“She is a really important character for girls and boys to see because she was a trailblazer,” the actress said in an interview. “Trailblazers are always a bit eccentric, and they do crazy things.”

Blunt liked that Houghton veers from many traditional on-screen roles for women.

“I always tell writers just write me as a guy and leave the girl stuff to me,” Blunt said in an interview. “Just write me as multi-layered and full of faults, and full of the downfalls of what it is to be a human being.”

To play Houghton, Blunt said she was inspired by Indiana Jones, the iconic adventurer portrayed by Harrison Ford. “He’s not a slick action star,” she said. “He falls on his face. He’s scared of stuff.”

Disney is releasing “Jungle Cruise” simultaneously in theaters and for purchase on the Disney+ streaming service, a hybrid release plan the company has used during the COVID-19 pandemic.

If “Jungle Cruise” is successful, it could spawn a franchise like the blockbuster “Pirates of the Caribbean” movies, which also were inspired by a Disney ride.

Johnson plays Frank Wolff, the riverboat skipper Lily hires to take her and her brother (Jack Whitehall) on the perilous trek down the Amazon River. Frank is the “cheapest, most untrustworthy” option, Johnson said, but “very capable on a boat.”

And like the Disney ride operators, Frank revels in telling corny, pun-laden jokes. “He’s got sharp timing,” Johnson said, calling himself a “new-age pun slinger.” One joke in the movie: “The rocks you see here in the river are sandstone, but some people just take them for granite.”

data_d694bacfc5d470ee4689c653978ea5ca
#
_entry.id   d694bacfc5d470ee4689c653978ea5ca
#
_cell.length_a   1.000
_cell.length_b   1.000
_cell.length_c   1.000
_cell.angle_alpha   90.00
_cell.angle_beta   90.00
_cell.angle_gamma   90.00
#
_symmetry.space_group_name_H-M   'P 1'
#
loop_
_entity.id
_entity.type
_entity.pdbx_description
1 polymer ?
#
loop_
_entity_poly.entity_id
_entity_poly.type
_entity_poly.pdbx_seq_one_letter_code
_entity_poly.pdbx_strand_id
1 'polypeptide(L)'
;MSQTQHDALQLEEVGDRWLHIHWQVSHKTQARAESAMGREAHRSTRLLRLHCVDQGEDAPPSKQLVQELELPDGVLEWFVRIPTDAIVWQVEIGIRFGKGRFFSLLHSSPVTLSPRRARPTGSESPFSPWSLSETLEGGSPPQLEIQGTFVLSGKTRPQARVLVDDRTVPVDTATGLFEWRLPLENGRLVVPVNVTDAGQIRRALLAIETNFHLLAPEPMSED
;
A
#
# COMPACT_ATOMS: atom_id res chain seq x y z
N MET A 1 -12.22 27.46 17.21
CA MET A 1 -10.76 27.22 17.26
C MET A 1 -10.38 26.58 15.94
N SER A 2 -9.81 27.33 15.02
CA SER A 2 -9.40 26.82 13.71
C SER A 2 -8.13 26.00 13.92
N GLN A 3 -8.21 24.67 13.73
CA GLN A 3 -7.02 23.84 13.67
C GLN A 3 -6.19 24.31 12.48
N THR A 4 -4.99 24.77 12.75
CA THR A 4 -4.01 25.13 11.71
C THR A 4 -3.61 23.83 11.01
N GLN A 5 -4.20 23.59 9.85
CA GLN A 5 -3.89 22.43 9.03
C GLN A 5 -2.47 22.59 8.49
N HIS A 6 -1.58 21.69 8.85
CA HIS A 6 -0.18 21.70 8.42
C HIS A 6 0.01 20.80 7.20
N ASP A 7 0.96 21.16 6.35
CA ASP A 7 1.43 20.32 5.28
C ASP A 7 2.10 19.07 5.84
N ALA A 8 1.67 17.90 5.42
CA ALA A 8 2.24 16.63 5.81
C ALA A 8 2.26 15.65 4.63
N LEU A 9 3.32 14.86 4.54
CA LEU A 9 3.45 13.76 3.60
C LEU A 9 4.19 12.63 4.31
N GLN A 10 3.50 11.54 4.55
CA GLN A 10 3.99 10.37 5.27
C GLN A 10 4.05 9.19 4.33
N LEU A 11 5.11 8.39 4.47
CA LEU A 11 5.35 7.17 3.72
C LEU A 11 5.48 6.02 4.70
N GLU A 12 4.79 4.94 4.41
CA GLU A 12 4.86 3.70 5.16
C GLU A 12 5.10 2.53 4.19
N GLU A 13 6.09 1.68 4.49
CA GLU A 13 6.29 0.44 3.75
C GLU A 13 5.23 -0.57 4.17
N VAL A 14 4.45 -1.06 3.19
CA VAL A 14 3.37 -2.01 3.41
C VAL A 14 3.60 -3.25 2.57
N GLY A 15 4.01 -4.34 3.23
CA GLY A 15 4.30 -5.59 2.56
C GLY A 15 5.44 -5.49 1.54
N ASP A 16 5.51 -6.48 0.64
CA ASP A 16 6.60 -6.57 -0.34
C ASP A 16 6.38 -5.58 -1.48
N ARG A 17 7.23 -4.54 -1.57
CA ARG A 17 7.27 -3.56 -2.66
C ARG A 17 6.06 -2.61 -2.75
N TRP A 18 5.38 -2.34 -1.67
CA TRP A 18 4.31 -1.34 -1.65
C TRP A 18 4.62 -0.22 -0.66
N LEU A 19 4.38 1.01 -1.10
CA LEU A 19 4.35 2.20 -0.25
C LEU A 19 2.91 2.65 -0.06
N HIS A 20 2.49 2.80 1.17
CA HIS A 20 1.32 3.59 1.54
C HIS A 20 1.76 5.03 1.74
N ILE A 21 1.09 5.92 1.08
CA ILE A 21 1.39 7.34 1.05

“That’s the charm of the skippers,” Johnson said, “They tell these very bad puns that are so bad, they’re good.”

IVOX NEWS by Reuters #Film #JungleCruise @ivoxnews www.ivoxnews.com

Britney Spears’ lawyer seeks to oust singer’s father from conservatorship

An attorney for Britney Spears on Monday asked a Los Angeles court to remove her father as conservator of her roughly $60 million estate following the pop singer’s allegations that he had used the arrangement to mistreat her.

Mathew Rosengart, newly appointed as the performer’s personal legal representative, requested in legal filings that the court replace Jamie Spears with certified public accountant Jason Rubin as the overseer of the singer’s finances.

The matter will be discussed at a hearing in Los Angeles Superior Court scheduled for Sept. 29, Judge Brenda Penny said.

Britney Spears, 39, was placed under a conservatorship that controls her personal and financial affairs in 2008 after she suffered a mental health breakdown. The details of her mental health issues have never been revealed.

The “Stronger” singer recently told the court she wanted her father immediately removed and charged with conservatorship abuse.

In new court filings, Rosengart called the conservatorship a “Kafkaesque nightmare” that had grown “increasingly toxic and is simply no longer tenable.”

He billed the proposed removal of Jamie Spears as an “initial narrow step” that might be followed by a bid to end the conservatorship entirely.

“There might well come a time when the Court will be called upon to consider whether the conservatorship should be terminated in its entirety,” Rosengart’s petition said.

Public support for Britney Spears has swelled since her emotional address to the court in June in which she called the conservatorship abusive and humiliating. Among her many claims, the singer said had been forced to perform and take medication against her wishes. A group of fans using the hashtag #FreeBritney has urged that all limitations imposed on her be removed.